The game of capoeira was actually a product of oppression emanating from an epic freedom struggle. A dance and martial art combine, intermixed with fight, deception and a display of the physical prowess of the players, present-day capoeira have become a spontaneous exploration of possibilities.
Music is at the very core of capoeira; as it emerged from very very poor and submissive people, mainly treated as outcasts, it was the beat of the berimbau which imbibed in them togetherness, an improved quality of life and most importantly social justice. It gave identity to the game. The berimbau was considered the symbol of capoeira and an indispensable part of the game to an extent that they are now interdependent on each other.
The Brazilian berimbau is basically a gourd resonated, braced musical bow (verga),which acts as an amplifier. It is of African origin , made from the branch of biriba, bamboo, oak or other wood bent in to an arc. The bow is strung with a single metal strip (arame) with the gourd resonator attached to the bottom. The string is struck with a thin stick called the "baqueta", which in turn is held in the right hand along with a small basket ,containing beads, called the "caxxi" that emit additional sounds that complete the overall sound produced, when the berimbau is played. A small coin known as the "dobrao" is held between the musician's left hand and index finger and pressed to the string in order to change the pitch of the instrument and alternate the notes when the string is strummed. The quality of the berimbau, does not depend on the length of the verga or the size of the gourd, rather than on its diameter, the hardness of the verga wood used and the quality of the gourd.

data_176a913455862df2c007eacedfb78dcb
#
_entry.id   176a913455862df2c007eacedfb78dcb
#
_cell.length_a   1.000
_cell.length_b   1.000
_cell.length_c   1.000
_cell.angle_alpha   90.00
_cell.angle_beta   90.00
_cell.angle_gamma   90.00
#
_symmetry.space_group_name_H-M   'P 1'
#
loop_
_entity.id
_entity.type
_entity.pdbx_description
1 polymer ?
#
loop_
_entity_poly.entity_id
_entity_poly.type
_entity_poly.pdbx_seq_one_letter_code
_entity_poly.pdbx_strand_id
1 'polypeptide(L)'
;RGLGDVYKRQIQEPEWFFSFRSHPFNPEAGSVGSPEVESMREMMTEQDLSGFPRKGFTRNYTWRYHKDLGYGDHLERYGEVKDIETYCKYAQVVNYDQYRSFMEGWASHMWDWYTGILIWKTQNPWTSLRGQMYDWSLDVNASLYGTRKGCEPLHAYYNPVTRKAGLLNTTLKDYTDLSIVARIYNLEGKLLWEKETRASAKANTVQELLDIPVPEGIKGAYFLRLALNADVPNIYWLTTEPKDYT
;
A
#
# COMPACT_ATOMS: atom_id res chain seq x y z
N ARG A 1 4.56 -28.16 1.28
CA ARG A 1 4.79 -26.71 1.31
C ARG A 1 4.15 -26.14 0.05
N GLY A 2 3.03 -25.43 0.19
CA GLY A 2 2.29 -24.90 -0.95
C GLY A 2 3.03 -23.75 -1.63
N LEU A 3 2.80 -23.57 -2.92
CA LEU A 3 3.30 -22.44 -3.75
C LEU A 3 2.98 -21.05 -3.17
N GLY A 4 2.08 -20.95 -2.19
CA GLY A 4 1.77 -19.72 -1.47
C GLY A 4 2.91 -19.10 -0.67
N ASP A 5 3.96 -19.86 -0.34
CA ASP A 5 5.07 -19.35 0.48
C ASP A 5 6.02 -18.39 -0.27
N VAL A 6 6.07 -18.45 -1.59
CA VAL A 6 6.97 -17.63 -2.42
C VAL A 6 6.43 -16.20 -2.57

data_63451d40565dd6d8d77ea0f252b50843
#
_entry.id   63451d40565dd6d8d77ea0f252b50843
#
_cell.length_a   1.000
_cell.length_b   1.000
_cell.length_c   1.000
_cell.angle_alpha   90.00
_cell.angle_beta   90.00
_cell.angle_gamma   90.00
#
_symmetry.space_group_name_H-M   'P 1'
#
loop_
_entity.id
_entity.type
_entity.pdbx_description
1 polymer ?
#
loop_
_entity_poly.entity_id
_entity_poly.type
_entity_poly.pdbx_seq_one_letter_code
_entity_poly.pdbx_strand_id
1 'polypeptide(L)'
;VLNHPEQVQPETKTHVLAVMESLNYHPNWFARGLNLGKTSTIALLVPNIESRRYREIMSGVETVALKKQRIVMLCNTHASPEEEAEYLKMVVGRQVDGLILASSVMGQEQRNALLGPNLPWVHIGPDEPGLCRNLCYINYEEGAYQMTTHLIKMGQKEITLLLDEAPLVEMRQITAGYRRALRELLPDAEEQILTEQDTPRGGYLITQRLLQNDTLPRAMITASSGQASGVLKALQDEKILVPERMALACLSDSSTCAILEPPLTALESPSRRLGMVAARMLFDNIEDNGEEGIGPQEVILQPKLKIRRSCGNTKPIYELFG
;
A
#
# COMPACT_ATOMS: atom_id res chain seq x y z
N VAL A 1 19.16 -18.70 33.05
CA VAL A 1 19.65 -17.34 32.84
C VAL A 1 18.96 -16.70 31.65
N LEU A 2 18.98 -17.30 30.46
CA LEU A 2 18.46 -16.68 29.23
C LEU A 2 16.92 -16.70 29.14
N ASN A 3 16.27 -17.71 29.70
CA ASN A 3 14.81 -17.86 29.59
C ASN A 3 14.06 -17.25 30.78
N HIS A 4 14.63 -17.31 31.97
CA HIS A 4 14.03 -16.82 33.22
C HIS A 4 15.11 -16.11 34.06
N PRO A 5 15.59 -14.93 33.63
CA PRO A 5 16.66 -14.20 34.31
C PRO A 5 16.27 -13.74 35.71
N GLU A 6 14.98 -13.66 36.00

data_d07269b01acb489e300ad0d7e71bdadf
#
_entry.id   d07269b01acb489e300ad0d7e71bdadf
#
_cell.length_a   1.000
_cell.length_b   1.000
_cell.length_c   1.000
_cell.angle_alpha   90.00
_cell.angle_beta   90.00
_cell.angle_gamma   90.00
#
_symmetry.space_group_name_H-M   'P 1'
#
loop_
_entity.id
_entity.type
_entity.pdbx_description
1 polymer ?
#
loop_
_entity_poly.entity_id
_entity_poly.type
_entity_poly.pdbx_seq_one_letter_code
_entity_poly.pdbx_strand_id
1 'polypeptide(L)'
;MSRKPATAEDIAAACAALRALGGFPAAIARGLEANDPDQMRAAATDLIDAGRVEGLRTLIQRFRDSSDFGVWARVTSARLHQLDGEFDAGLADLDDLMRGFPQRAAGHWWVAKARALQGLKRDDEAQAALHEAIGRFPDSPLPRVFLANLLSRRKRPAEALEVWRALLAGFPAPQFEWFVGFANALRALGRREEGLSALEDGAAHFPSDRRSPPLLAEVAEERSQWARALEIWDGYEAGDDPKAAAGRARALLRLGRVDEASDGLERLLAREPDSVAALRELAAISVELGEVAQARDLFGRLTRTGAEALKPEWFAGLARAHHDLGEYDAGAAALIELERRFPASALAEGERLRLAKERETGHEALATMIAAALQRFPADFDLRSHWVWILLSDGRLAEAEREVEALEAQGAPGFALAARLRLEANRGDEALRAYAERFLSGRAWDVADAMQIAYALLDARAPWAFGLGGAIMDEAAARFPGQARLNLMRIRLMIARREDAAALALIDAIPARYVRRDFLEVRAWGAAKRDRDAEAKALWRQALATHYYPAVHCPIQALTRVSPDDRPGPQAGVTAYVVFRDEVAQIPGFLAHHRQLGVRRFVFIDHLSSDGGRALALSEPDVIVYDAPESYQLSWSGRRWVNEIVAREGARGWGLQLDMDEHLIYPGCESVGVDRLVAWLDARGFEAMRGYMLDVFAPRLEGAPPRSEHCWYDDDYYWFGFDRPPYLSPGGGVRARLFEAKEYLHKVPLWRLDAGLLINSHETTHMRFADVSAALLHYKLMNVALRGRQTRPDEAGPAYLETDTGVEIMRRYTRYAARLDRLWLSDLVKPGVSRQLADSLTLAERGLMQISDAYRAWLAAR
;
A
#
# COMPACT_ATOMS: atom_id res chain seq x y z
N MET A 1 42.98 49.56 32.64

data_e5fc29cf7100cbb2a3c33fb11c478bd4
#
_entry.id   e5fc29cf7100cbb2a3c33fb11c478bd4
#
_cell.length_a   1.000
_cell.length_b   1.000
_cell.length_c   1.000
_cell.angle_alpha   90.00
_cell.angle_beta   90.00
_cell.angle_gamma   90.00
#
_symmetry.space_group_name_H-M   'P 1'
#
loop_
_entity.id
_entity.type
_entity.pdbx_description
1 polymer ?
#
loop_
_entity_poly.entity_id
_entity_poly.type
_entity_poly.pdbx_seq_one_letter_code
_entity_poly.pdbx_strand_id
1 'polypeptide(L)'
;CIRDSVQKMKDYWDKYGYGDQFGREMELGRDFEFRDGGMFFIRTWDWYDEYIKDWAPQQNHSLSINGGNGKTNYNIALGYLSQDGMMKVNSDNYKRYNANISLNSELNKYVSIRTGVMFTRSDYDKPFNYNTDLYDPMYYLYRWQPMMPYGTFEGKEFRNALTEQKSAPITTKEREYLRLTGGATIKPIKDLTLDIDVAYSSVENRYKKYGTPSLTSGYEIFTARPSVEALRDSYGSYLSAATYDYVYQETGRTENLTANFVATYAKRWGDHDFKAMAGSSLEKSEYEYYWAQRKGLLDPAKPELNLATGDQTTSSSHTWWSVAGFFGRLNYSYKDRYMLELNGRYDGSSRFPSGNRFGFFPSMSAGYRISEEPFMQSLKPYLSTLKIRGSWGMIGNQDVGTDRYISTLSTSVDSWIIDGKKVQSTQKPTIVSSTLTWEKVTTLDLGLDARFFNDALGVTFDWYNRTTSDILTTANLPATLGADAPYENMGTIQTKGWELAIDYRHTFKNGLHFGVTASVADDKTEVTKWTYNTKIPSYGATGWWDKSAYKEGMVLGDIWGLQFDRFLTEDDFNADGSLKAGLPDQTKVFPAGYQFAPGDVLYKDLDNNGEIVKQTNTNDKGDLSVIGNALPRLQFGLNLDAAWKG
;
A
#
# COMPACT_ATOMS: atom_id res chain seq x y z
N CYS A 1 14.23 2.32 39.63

The sounds range from silly lyrics to historical depictions and other aspects of capoeira. A faster music would signify a faster flashier game, whereas a slow beat would indicate a slow tone with more technique involved.
The berimbau was considered as a real sacred instrument, which helped the slaved to prevent being understood by their masters. In capoeira, the music required from the berimbau was essentially rhythmic. As the players holding the berimbau twangs, by beating the string furiously with the baqueta. Once the rhythm is set, the songs begin to emerge from the three notes, which the instrument is used to produce. These very important notes are; open sound (solto), produced by striking the instrument an inch up from the gourd string, with the bow resting on the little ginger. The medium or buzz sound (chiad), played by pressing the berimbau against the belly, and the closed high sound (preso) played by forcefully playing the dobrao on the string.
Music's role in the game capoeira is indispensable. From transmitting information and knowledge, it also imparts energy to the players, the onlookers, and dictates the speed and style the game both inside and outside the roda. The speed of the berimbau indicates to the players whether the game is to played cooperatively or competitively, with the lyrics imparting tradition, philosophy and wisdom.